As the chopper crashed the rotor chopped the foliage I thought "this is what an ant must feel like" when I mowed the lawn.
Thursday, 31 October 2013
When I was in the army, 1978 to 1986 I felt the odd incident of prejudiced thinking from "educated professionals" who had preconceived ideas about dumb grunts. Some of it was subtle "well you speak well for someone in the army" and some not subtle at all, like the paint chucking black-clad Women Against Rape who attacked Anzac Day marches back then.
But no one ever accused me of having a role in murder or genocide.
Your ABC, SBS, Fairfax press and The Guardian had no qualms a week or so ago in making a link between Australian Defence Force helicopters and mass murder, indeed genocide, against people who lived in Irian Jaya in the 1970s.
They ran bulltish headlines like this:
Those stories were based on an uncritical analysis of this report - and it is wrong.
The relevant bit of the report that tips Australia into the reported atrocities is in this page and a couple of others with similar levels of scant detail.
Last week we featured PeterR's story - he was an Australian Army Officer deployed to Irian Jaya. Peter and others including C130 loadmaster Col Coyne got in touch with me to set the record straight in no uncertain fashion and to give it to the media mob that so slurred their work.
Col put me in touch with another bloke, Paddy Sinclair who transitioned from his job on board helicopters to a fixed wing loadmaster job in C130s after the crash of one of those helicopters, A2-379.
Paddy's first note to me was a couple of days ago:
CRASH A2-379 29July 1977 IRIAN JAYA
OPERATION CENDERAWASIH 1977
I am Patrick (Paddy) Sinclair, the last surviving crew member from the fatal crash of A2-379.
I think the co-pilot is the last remaining crew member of A2-149.
Below are some of my recollections from the 29July1977:-
It had been planned that A2-149 was to do both sorties as A2-379 was getting short on service hours, but after consultation with the missionary pilots it was decided ,because of imminent bad weather, that both aircraft would be used. We then proceeded to load 379.
As the winch was on the left hand side all the cargo was stowed on the RHS behind the pilot and in the Lhs quarter compartment. The left hand outer and inner seats and the centre seat were used for myself and the two pax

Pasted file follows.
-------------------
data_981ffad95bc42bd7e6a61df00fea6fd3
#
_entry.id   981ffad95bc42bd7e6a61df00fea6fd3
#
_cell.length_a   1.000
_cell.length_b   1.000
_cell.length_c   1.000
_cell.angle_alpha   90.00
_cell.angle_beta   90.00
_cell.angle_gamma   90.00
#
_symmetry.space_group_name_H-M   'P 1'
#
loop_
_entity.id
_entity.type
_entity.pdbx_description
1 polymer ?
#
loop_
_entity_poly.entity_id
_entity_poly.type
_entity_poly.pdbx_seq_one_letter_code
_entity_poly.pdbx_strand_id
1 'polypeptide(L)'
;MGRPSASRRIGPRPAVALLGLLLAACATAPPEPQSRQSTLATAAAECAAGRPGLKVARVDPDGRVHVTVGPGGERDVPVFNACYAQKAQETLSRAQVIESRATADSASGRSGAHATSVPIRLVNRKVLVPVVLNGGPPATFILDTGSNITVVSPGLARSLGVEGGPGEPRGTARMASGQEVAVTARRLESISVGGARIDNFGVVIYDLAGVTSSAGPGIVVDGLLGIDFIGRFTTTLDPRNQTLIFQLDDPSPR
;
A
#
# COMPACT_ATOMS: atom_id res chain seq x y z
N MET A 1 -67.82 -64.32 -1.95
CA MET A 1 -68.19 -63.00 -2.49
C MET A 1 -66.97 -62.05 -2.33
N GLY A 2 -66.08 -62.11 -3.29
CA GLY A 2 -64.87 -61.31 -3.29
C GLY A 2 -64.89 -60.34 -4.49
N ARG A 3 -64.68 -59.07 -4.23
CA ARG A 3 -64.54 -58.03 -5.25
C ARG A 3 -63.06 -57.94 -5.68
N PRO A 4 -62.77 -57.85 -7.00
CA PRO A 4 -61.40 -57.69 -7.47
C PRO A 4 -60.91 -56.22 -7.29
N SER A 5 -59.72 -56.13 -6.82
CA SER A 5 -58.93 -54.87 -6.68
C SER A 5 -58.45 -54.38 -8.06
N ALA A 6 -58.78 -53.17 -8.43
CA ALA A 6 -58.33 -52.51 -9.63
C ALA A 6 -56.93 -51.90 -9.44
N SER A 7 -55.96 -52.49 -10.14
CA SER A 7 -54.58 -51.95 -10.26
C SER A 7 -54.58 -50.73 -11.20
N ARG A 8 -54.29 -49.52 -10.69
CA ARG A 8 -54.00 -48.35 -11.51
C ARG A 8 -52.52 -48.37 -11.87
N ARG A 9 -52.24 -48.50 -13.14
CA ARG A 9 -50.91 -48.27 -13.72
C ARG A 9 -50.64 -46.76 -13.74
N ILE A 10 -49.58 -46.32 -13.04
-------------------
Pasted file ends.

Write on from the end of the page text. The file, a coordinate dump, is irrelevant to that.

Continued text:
Both aircraft were at the upper limits for weight on takeoff from Wamena and we were not travelling fast when we went across the saddle into cloud and did the 180 to get out of it. We lost speed in that turn and then we saw 149 in front of us we kicked off again. That’s when all the bells and whistles started going off up front.
When we started settling into the trees I was looking out the LHS window, after having the two pax adopt the crash position. I had just finished reading a letter from home which had arrived the day before, and I thought “ This is what an ant must feel like”, when Im mowing the grass. The rotor was chopping the foliage and smaller branches and shooting it out like a mower. Then the branch came through the floor on the left hand side, flipping us upside down and into the ground. This branch was the one that caused me my injuries.
Once I had gathered my thoughts in the aftermath of the crash I pulled the cargo door window and then got the two pax out and down the skid , both were ambulatory at the time, an away from the aircraft. I attempted to get Greg Cashmere out of the seat but he was lying on the ground and as I bent over my fractured pelvis dislocated and I fell over and crawled away. The Army pax removed Greg. I was then unable to go up the skid and disconnect the fuel line. The engine convulsed for over an hour.
We tried calling on PRC90 but couldn’t get through. We then had the army guy get the F1 HF set from the wreck. We dialled in frequencies from the acft and started calling and due to frequency skip ended up talking with the SAS on exercise in central Australia. Apparently they notified the relevant authorities. The SAS were taken to Darwin and then flown to Wamena by C130A .
On the 30July the caribou flew over but we couldn’t see it from the ground. A flare rocket distress was fired and from this they were able to direct A2-149 to the wreck site.
After the rescue party reached us we were winched out by stokes litter and taken to Wamena for preliminary surgery before being flown back to Royal Brisbane hospital for further surgery and treatment.
The rest of the story is history and in the following report. I hope this aids the history of A2-379
A helicopter entering a cleared landing zone in the jungle.
Special Air Service Regiment troopers remove all avionics and other equipment prior to laying demolition charges.
No longer in working order Sir.
UPDATE - this email just arrived - how good is the Australian Defence Community?